How some essential services workers in CT, eThekwini & Zandspruit are coping

This was expected to have a detrimental effect on workers who performed essential services and relied on public transport to commute between their homes and places of work.

People queue for taxis at the Baragwanath taxi rank on 27 March 2020. Picture: Kgomotso Modise/EWN

DURBAN/ JOHANNESBURG/ CAPE TOWN – The eThekwini Metro Taxi Council (EMTC) on Friday morning decided to suspend all taxi operations in the Durban CBD.

This is expected to have a detrimental effect on workers who performed essential services and relied on public transport to commute between their homes and places of work.

The EMTC said while it was in support of the national lockdown, there was a communication breakdown between it and eThekwini City officials.

The secretary of the EMTC Mathula Mkhize said it didn’t make business sense to carry seven passengers in a single taxi.

“Here we are talking about a half price of normal operation. If you’re telling us that this time of the day you need seven people to be in a 15-seater taxi [it won’t work],” he said.

Mkhize said all workers and commuters who wanted to use their services had until 10am on Friday morning to do so.

“We will take the shortfall of transporting those people until 10am.”

He said the new regulations had not been communicated properly to them, but they were open to discussing this issue further with officials from the eThekwini Municipality.


Groups of women in Zandspruit, west of Joburg, on Friday morning were making their way to the shops, which would remain open during the national lockdown, saying their employers only deposited their wages in the morning.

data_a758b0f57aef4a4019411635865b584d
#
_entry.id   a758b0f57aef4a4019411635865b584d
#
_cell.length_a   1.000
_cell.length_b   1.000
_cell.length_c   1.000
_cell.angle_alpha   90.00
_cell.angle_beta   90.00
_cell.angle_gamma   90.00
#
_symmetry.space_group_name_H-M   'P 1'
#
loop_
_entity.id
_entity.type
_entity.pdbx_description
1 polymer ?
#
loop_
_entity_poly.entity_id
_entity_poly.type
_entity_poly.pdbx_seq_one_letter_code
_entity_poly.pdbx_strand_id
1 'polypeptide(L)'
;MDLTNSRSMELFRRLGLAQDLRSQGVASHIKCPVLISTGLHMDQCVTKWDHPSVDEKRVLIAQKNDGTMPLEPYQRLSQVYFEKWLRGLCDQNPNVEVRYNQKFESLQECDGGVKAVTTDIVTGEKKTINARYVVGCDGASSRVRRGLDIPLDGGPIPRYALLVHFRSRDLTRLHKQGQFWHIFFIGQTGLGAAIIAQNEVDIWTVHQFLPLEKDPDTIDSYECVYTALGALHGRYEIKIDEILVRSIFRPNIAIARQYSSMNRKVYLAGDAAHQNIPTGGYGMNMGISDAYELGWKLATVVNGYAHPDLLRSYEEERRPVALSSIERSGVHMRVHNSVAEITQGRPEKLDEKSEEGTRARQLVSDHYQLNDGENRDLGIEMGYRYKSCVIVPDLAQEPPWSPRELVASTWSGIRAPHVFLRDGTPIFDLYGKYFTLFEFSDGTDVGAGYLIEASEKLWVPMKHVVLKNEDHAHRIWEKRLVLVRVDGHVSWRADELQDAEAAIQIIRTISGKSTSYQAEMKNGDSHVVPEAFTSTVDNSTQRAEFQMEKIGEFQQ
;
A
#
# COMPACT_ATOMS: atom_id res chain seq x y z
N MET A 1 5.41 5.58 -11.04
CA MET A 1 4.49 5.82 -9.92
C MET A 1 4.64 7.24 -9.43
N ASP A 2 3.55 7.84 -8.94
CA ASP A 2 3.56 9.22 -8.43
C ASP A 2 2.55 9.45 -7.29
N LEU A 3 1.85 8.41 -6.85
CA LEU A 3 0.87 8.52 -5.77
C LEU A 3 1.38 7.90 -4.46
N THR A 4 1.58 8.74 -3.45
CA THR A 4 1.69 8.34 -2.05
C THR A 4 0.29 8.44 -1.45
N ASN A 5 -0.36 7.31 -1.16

They told Eyewitness News they were well aware of the risks of exposure to coronavirus (COVID-19) as they headed out to the streets, but they couldn’t stay home on empty stomachs.

Among the group of people spotted was a visibly heavily pregnant young woman. She is also a domestic worker and like everyone else she was embarking on the risky long walk to the nearby shops.

Aware of her vulnerability to the COVID-19 infection, she said she had no choice but to get out on in the morning.

“I went to the shops yesterday, but I found long queues and I thought it would be best to wake up this morning to get in line first,” said one of the women.

Domestic workers in South Africa earn anything between R2,000 and R4,500 monthly depending on their employer’s generosity in spite of set sectoral determinations, which were largely ignored.

The women conceded that the likelihood of running out of food and other essentials during this time was high as they would not be drawing any income.

As they marched on to the shops where they would find even more people queueing, all they had in mind was surviving the next 21 days.


Petrol attendants at a filling station along Jakkalsvlei Avenue, in Bonteheuwel, Cape Town, could be seen talking among themselves.

They were allowed to work as they provided an essential service. They told EWN they started work at 6 am and it had been very quiet.

Martin Jonga said the filling station was usually very busy on a normal day.

“It’s been quiet since we started working at 6 am. We are working but there are no people coming who want petrol,” he said.

Elsewhere in Bonteheuwel, residents were staying indoors and there was a handful of people about.

To track the latest developments around the coronavirus both in South Africa and abroad, click on this live status report from Strategix.